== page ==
We shouldn't necessarily blame Alice Walker for this. There are hundreds of quotes floating around the Internet that are attributed to be people who'd be surprised to find they'd ever said such a thing. What matters is not what she did or didn't say but that someone thought it was worth making into this graphic and then many thousands of people, including a "friend" of mine, thought it was worth sharing on Facebook.
Let's start with a hypothetical. Suppose someone owed you money or wanted to buy something from you. Under what conditions would you accept payment in activism as opposed to cash? That's not intended as snark; there might be conditions under which you would. Here in Ottawa, unions provide free meals to get unemployed residents of downtown to take part in protests. They've done this for decades. There might well be a case under which you'd take someone's activism as payment.
It would have to be a cause you believed in. So, who is accepting the payment in activism implied under the scenario presented above? You pay to "the planet". This is a religious notion (we may as well say the goddess Gaia") And it's a pretty tight circle: you pay to "the planet"in return for "living on the planet". Notice how casually the practitioners of this religion assume they know what the planet wants. Or is it what the planet needs? Who exactly is the god or goddess here? Who is the humble giver and who is the benevolent deity? It should trouble people a lot more than it does that the distance between the two vanishes the moment you actually ask the question.
This sort of religion should also requires purity for it would necessarily taint the whole thing if, in addition to giving to Gaia, you were also collecting actual cash for your activism. And yet everyone knows, or should know, that the most prominent activists and celebrities are collecting money or other considerations such as publicity from various foundations, charities or unions for their activism. We comfort ourselves with the notion that even if the organizers of a protest are collecting paycheques, the people in the streets on the day of the protest are not. And perhaps we imagine that, while they are paid, the organizers and celebrities aren't as well paid as they would be for a real job. In some cases that comfort is genuine but there are enough cases of people getting wealth and fame out of their activism to give us pause.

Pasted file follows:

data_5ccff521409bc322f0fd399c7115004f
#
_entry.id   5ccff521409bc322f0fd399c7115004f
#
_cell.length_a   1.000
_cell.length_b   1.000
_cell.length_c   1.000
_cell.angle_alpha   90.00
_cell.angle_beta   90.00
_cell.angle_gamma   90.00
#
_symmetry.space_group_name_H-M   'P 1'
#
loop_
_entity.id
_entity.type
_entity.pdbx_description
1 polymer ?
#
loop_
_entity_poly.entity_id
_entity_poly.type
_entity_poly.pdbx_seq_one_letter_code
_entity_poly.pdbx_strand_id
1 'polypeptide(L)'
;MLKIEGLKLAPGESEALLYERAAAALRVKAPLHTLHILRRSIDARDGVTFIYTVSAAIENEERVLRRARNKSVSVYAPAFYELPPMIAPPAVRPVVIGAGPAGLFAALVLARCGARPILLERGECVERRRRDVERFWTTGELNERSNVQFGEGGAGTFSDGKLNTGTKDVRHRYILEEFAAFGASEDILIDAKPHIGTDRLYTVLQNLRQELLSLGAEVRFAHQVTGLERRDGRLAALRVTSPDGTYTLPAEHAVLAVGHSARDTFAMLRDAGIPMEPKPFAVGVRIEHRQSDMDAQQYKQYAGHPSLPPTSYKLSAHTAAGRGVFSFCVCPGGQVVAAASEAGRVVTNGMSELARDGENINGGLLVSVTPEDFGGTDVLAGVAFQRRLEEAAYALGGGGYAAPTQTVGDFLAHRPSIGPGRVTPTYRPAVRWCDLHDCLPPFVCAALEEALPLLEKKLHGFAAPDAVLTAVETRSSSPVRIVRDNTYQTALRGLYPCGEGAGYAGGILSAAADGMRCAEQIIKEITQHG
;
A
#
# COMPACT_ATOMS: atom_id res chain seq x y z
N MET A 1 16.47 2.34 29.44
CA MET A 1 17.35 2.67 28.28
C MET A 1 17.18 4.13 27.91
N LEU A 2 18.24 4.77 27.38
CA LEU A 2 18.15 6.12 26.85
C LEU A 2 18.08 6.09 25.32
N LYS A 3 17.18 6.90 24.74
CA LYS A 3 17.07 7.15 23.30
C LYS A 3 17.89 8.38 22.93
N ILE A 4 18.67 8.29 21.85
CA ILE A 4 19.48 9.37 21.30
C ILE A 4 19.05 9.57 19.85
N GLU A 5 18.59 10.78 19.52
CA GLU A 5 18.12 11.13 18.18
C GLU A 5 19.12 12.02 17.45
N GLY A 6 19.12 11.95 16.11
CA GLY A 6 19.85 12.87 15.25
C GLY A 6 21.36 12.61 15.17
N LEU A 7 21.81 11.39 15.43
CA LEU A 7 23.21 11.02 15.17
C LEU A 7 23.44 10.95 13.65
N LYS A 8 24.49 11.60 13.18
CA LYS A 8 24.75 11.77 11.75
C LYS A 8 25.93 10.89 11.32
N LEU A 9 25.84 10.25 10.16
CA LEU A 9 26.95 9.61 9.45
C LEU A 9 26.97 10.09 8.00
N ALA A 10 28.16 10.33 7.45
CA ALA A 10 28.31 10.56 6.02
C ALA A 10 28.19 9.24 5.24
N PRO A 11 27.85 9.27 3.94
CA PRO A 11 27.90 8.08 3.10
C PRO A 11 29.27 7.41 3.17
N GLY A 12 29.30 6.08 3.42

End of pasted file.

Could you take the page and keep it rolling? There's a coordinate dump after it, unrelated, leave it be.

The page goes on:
The religious aspect also allows activists to mask a certain blunt reality about being an activist from themselves and others. For to be an activist is really just to be a protestor. The activist always imagines that someone else—either an existing or future government—will actually pay the bills and do the work necessary to make the desired goodness a reality. In the final analysis, activists don't actually do anything except be activists. Why they don't simply become politicians, set up a charity or just go out into the world and do good? If you actually want to make things change, that is the way to do it. The answer to those questions is that all activism is really a confession of impotence. To be an activist, contrary to all surface claims, is really an acknowledgement that you don't have the ability to change things and that the best you can do is to cajole or pressure other people into doing it for you (and the fact that it's really "for you" is why it's so handy to have an idol like "the planet" to keep it looking quite as selfish as it actually is). Activism is also a confession of political impotence—that most people don't support your cause—for the hoped-for effect of having "all those people" out in the streets protesting is to convince the many more who don't care so much that there is an active social movement that had better be mollified before there is social unrest. Finally, activism is also a confession of intellectual impotence for a good argument doesn't need a mass of protestors to have effect.
Is the image above, then, selling nothing at all? Yes. For the nebulous claim that "activism" has worth, that it pays the rent, is a form of justification. It's purely self-justification but put the way it is above, it feels like it isn't. Well, it shouldn't. The only person who could be convinced by such an argument is a narcissist.